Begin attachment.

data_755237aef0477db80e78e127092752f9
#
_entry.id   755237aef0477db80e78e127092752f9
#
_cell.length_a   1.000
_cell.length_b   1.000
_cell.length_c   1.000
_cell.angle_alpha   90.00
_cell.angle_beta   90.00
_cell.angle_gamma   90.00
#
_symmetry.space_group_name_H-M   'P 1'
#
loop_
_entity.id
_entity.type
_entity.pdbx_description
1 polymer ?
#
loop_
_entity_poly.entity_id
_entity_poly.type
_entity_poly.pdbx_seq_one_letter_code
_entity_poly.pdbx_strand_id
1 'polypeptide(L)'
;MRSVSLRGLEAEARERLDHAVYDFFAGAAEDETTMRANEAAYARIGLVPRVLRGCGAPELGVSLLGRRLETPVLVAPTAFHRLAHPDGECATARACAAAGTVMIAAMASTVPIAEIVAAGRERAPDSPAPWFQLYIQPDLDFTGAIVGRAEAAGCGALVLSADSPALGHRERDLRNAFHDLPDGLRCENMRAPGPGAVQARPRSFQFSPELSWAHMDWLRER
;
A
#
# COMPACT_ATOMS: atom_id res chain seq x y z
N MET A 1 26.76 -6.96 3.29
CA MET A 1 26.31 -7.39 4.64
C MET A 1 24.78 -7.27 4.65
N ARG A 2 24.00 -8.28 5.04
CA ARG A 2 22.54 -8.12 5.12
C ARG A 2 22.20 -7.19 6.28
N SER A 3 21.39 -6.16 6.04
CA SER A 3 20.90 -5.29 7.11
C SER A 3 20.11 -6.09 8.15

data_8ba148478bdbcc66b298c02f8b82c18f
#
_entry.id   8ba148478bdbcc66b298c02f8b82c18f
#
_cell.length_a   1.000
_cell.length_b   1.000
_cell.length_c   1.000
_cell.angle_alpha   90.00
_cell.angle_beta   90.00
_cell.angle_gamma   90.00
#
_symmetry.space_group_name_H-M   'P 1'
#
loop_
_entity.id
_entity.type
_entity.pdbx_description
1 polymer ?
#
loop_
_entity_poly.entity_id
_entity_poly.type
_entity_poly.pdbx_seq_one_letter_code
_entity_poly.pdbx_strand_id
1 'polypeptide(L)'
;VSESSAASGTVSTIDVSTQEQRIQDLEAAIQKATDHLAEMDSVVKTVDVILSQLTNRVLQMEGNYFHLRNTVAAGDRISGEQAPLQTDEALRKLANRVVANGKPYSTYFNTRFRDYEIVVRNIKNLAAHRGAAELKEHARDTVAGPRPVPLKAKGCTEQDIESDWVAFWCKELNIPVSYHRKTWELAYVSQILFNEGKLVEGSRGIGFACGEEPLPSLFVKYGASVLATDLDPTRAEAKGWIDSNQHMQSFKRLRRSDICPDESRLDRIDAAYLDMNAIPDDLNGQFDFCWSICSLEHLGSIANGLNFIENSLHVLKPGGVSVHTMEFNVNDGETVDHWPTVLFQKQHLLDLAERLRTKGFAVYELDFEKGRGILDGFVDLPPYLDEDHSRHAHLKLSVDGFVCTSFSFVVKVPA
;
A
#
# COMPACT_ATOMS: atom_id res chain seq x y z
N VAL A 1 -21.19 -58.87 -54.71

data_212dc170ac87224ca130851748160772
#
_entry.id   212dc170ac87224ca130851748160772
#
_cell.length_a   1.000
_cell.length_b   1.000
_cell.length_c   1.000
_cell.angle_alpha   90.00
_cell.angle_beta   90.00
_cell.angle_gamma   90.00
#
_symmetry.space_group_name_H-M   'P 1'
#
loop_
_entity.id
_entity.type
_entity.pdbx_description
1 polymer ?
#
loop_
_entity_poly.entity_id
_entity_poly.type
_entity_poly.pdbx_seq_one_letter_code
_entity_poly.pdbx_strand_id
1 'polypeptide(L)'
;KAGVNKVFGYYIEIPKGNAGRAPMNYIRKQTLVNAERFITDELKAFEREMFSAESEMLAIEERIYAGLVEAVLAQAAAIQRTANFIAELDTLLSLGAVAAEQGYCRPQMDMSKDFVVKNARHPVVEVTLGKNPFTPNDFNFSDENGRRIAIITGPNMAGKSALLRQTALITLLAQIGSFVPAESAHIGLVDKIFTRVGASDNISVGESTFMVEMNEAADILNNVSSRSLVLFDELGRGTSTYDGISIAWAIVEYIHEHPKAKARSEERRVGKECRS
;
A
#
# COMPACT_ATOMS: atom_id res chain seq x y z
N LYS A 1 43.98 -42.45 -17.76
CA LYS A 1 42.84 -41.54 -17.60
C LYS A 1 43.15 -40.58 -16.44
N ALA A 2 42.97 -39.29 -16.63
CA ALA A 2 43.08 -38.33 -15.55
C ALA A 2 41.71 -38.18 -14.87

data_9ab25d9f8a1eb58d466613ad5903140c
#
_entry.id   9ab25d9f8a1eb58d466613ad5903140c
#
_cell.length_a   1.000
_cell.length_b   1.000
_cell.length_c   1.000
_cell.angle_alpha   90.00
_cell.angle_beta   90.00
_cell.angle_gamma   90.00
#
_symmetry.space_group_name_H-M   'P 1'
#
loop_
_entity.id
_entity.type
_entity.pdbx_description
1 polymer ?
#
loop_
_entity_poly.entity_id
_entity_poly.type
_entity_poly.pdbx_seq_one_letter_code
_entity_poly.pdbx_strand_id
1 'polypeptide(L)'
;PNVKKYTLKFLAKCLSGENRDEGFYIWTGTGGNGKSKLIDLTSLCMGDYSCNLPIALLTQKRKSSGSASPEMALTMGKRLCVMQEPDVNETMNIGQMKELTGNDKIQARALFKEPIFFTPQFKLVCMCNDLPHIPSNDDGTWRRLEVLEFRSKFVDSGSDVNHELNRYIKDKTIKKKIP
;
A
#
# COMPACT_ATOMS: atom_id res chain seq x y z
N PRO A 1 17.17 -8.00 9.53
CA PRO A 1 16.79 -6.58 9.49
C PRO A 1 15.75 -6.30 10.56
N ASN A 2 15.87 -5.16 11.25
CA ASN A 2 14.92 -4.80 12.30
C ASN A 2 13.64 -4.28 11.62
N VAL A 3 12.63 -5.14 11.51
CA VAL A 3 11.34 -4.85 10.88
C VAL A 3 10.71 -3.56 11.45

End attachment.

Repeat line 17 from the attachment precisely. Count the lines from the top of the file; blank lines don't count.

_entity.pdbx_description